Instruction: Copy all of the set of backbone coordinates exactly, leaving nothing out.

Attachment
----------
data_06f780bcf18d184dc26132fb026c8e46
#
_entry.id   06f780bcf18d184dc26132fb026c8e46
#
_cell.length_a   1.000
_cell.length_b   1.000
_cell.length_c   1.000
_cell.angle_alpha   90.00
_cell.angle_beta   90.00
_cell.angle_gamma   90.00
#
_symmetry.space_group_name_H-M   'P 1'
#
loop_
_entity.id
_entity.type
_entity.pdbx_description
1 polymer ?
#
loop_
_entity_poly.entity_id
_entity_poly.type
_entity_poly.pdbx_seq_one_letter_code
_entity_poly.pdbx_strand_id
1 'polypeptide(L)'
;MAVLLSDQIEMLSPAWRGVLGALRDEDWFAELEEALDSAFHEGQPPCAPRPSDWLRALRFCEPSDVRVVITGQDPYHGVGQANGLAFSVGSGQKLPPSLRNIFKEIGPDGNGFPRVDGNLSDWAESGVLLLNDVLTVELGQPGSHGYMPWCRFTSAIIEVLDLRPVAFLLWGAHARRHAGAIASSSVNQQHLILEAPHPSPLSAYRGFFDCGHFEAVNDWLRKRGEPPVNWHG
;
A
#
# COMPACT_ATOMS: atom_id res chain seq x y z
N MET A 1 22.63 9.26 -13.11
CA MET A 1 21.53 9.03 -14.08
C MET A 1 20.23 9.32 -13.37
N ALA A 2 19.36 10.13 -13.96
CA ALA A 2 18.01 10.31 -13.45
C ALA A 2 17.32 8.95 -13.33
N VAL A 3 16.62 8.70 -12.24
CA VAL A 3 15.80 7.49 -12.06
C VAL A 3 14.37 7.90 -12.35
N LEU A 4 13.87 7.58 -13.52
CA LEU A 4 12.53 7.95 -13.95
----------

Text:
data_06f780bcf18d184dc26132fb026c8e46
#
_entry.id   06f780bcf18d184dc26132fb026c8e46
#
_cell.length_a   1.000
_cell.length_b   1.000
_cell.length_c   1.000
_cell.angle_alpha   90.00
_cell.angle_beta   90.00
_cell.angle_gamma   90.00
#
_symmetry.space_group_name_H-M   'P 1'
#
loop_
_entity.id
_entity.type
_entity.pdbx_description
1 polymer ?
#
loop_
_entity_poly.entity_id
_entity_poly.type
_entity_poly.pdbx_seq_one_letter_code
_entity_poly.pdbx_strand_id
1 'polypeptide(L)'
;MAVLLSDQIEMLSPAWRGVLGALRDEDWFAELEEALDSAFHEGQPPCAPRPSDWLRALRFCEPSDVRVVITGQDPYHGVGQANGLAFSVGSGQKLPPSLRNIFKEIGPDGNGFPRVDGNLSDWAESGVLLLNDVLTVELGQPGSHGYMPWCRFTSAIIEVLDLRPVAFLLWGAHARRHAGAIASSSVNQQHLILEAPHPSPLSAYRGFFDCGHFEAVNDWLRKRGEPPVNWHG
;
A
#
# COMPACT_ATOMS: atom_id res chain seq x y z
N MET A 1 22.63 9.26 -13.11
CA MET A 1 21.53 9.03 -14.08
C MET A 1 20.23 9.32 -13.37
N ALA A 2 19.36 10.13 -13.96
CA ALA A 2 18.01 10.31 -13.45
C ALA A 2 17.32 8.95 -13.33
N VAL A 3 16.62 8.70 -12.24
CA VAL A 3 15.80 7.49 -12.06
C VAL A 3 14.37 7.90 -12.35
N LEU A 4 13.87 7.58 -13.52
CA LEU A 4 12.53 7.95 -13.95